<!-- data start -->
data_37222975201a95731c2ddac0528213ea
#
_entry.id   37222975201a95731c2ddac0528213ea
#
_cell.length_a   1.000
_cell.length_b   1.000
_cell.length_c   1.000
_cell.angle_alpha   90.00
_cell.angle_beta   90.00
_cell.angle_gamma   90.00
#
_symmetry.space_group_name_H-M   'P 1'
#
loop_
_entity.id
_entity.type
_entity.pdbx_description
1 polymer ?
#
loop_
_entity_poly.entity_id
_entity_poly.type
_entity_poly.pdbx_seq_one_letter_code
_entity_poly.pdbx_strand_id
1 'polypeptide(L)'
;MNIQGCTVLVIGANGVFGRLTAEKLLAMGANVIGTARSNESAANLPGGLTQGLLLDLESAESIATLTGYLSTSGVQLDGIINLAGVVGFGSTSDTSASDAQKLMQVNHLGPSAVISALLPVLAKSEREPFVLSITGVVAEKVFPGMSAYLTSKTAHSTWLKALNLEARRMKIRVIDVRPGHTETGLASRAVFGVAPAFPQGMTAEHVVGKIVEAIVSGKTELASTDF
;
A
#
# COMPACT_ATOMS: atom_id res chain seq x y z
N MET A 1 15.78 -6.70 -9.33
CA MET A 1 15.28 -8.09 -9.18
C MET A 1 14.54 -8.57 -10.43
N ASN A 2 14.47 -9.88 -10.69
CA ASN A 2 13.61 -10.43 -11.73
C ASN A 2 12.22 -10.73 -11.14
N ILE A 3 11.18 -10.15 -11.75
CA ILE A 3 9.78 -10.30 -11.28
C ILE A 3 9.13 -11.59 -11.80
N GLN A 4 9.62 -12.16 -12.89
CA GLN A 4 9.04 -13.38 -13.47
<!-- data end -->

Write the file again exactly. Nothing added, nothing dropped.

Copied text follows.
data_37222975201a95731c2ddac0528213ea
#
_entry.id   37222975201a95731c2ddac0528213ea
#
_cell.length_a   1.000
_cell.length_b   1.000
_cell.length_c   1.000
_cell.angle_alpha   90.00
_cell.angle_beta   90.00
_cell.angle_gamma   90.00
#
_symmetry.space_group_name_H-M   'P 1'
#
loop_
_entity.id
_entity.type
_entity.pdbx_description
1 polymer ?
#
loop_
_entity_poly.entity_id
_entity_poly.type
_entity_poly.pdbx_seq_one_letter_code
_entity_poly.pdbx_strand_id
1 'polypeptide(L)'
;MNIQGCTVLVIGANGVFGRLTAEKLLAMGANVIGTARSNESAANLPGGLTQGLLLDLESAESIATLTGYLSTSGVQLDGIINLAGVVGFGSTSDTSASDAQKLMQVNHLGPSAVISALLPVLAKSEREPFVLSITGVVAEKVFPGMSAYLTSKTAHSTWLKALNLEARRMKIRVIDVRPGHTETGLASRAVFGVAPAFPQGMTAEHVVGKIVEAIVSGKTELASTDF
;
A
#
# COMPACT_ATOMS: atom_id res chain seq x y z
N MET A 1 15.78 -6.70 -9.33
CA MET A 1 15.28 -8.09 -9.18
C MET A 1 14.54 -8.57 -10.43
N ASN A 2 14.47 -9.88 -10.69
CA ASN A 2 13.61 -10.43 -11.73
C ASN A 2 12.22 -10.73 -11.14
N ILE A 3 11.18 -10.15 -11.75
CA ILE A 3 9.78 -10.30 -11.28
C ILE A 3 9.13 -11.59 -11.80
N GLN A 4 9.62 -12.16 -12.89
CA GLN A 4 9.04 -13.38 -13.47